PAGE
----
And then there’s the cast of background characters – Bev herself, Will at the surf school (with his really sad back story), his son Owen on the verge of surf stardom, John at the gallery, and the enigmatic Ruby who bakes the most wonderful cakes but also has the ability to see into your soul. And against that enticing backdrop, a gently told story of healing and recovery, of new beginnings and second chances, centred on two main characters I immediately took to my heart. There’s a real art to starting a new series, and the author really could give lessons to others on how it’s done – while presenting a story, totally readable as a standalone, that swept me up in its characters’ lives and had me entirely invested in their happy ending.
Living in Canberra, Ailsa’s marriage has hit real difficulties – with her sons now grown and making their own way in life, a difficult mother and a sister caught up in her own new relationship, her husband Bob has become increasingly distant and she discovers the reasons why. So she flees to Bellbird Bay to take stock of her life, to regroup and lick her wounds – to breathe a little, and to spend time with old friend Bev. But her stay coincides with a visit from Bev’s brother Martin – a celebrated photographer who’s experiencing some real problems of his own, but whose abrasive presence makes Ailsa’s stay rather less comfortable. Their separate stories unfold, with a few small dramas and interventions from others along the way – and, in time, the two troubled souls explore the possibility of finding happiness together.
I really loved this book – the beautiful setting, the very real characters, the way the story developed, the slowly developing romance – and the writing was everything I’ve ever enjoyed about the other books I’ve read from this talented author. Her emotional touch is unfailingly quite perfect – her more mature characters always have particular appeal, and their issues and challenges (and the way they respond to them) are always so easy to identify with. She really makes you feel for the individuals too – while unspooling a story that always keeps you entirely engaged in their lives. I’ll be very much looking forward to spending more time at Bellbird Bay – and I rather think you might like it there too.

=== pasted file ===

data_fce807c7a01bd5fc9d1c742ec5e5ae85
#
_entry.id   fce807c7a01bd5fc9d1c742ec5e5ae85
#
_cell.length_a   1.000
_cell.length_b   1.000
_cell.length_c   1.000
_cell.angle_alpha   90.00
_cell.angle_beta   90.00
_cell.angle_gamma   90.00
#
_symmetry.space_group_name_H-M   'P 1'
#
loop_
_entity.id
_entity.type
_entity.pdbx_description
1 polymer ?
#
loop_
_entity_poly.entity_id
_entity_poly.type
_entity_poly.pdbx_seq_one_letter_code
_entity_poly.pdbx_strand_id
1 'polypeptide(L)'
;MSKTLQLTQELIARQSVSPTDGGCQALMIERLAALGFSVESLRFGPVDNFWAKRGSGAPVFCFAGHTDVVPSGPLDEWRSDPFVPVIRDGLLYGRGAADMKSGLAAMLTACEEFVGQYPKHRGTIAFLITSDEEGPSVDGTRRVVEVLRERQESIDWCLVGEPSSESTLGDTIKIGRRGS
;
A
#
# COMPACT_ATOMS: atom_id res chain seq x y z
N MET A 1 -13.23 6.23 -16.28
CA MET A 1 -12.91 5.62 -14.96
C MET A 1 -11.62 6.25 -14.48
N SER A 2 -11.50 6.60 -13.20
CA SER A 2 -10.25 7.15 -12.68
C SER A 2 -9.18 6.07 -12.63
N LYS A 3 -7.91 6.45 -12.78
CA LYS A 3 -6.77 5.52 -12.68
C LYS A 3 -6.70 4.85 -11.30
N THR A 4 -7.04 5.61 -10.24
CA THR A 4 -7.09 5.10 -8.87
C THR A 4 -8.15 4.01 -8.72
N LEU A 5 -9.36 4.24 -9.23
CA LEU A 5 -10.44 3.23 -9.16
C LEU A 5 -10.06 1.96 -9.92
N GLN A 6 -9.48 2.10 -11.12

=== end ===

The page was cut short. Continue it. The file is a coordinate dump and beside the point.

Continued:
The next book in the series, Coming Home to Bellbird Bay, will be out on 12th May, and is available for preorder for kindle.
About the author
After a career in education, Maggie Christensen began writing contemporary women’s fiction portraying mature women facing life-changing situations, and historical fiction set in her native Scotland. Her travels inspire her writing, be it her trips to visit family in Scotland, in Oregon, USA or her home on Queensland’s beautiful Sunshine Coast. Maggie writes of mature heroines coming to terms with changes in their lives and the heroes worthy of them. Her writing has been described by one reviewer as like a nice warm cup of tea. It is warm, nourishing, comforting and embracing.
From the small town in Scotland where she grew up, Maggie was lured by the call ‘Come and teach in the sun’ to Australia, where she worked as a primary school teacher, university lecturer and in educational management. Now living with her husband of thirty years on Queensland’s Sunshine Coast, she loves walking on the deserted beach in the early mornings and having coffee by the river on weekends. Her days are spent surrounded by books, either reading or writing them – her idea of heaven!